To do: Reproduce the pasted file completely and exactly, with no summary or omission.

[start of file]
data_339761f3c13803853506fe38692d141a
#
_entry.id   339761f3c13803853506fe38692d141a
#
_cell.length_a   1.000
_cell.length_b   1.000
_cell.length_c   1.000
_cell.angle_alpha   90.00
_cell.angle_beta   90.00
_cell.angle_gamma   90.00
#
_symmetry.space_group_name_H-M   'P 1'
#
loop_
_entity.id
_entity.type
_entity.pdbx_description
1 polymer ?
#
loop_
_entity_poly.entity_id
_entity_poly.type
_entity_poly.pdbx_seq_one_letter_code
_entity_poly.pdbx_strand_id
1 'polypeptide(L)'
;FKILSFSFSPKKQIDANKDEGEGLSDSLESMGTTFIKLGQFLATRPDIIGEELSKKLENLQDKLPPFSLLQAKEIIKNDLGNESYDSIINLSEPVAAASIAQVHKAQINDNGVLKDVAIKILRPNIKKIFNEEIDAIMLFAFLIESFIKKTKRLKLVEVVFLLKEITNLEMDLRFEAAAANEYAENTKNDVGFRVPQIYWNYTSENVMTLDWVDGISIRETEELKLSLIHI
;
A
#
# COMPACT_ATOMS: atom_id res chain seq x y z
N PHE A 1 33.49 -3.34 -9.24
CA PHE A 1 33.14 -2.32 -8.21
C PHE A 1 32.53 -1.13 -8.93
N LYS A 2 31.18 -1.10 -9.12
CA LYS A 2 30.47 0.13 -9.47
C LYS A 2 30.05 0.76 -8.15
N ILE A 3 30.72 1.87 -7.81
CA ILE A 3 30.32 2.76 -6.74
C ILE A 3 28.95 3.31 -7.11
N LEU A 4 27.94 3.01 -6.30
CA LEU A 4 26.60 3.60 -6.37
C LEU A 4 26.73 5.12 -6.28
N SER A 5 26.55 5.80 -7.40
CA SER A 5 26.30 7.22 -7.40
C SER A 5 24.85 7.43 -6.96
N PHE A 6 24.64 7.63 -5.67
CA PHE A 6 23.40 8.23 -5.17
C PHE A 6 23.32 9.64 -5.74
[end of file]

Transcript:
data_339761f3c13803853506fe38692d141a
#
_entry.id   339761f3c13803853506fe38692d141a
#
_cell.length_a   1.000
_cell.length_b   1.000
_cell.length_c   1.000
_cell.angle_alpha   90.00
_cell.angle_beta   90.00
_cell.angle_gamma   90.00
#
_symmetry.space_group_name_H-M   'P 1'
#
loop_
_entity.id
_entity.type
_entity.pdbx_description
1 polymer ?
#
loop_
_entity_poly.entity_id
_entity_poly.type
_entity_poly.pdbx_seq_one_letter_code
_entity_poly.pdbx_strand_id
1 'polypeptide(L)'
;FKILSFSFSPKKQIDANKDEGEGLSDSLESMGTTFIKLGQFLATRPDIIGEELSKKLENLQDKLPPFSLLQAKEIIKNDLGNESYDSIINLSEPVAAASIAQVHKAQINDNGVLKDVAIKILRPNIKKIFNEEIDAIMLFAFLIESFIKKTKRLKLVEVVFLLKEITNLEMDLRFEAAAANEYAENTKNDVGFRVPQIYWNYTSENVMTLDWVDGISIRETEELKLSLIHI
;
A
#
# COMPACT_ATOMS: atom_id res chain seq x y z
N PHE A 1 33.49 -3.34 -9.24
CA PHE A 1 33.14 -2.32 -8.21
C PHE A 1 32.53 -1.13 -8.93
N LYS A 2 31.18 -1.10 -9.12
CA LYS A 2 30.47 0.13 -9.47
C LYS A 2 30.05 0.76 -8.15
N ILE A 3 30.72 1.87 -7.81
CA ILE A 3 30.32 2.76 -6.74
C ILE A 3 28.95 3.31 -7.11
N LEU A 4 27.94 3.01 -6.30
CA LEU A 4 26.60 3.60 -6.37
C LEU A 4 26.73 5.12 -6.28
N SER A 5 26.55 5.80 -7.40
CA SER A 5 26.30 7.22 -7.40
C SER A 5 24.85 7.43 -6.96
N PHE A 6 24.64 7.63 -5.67
CA PHE A 6 23.40 8.23 -5.17
C PHE A 6 23.32 9.64 -5.74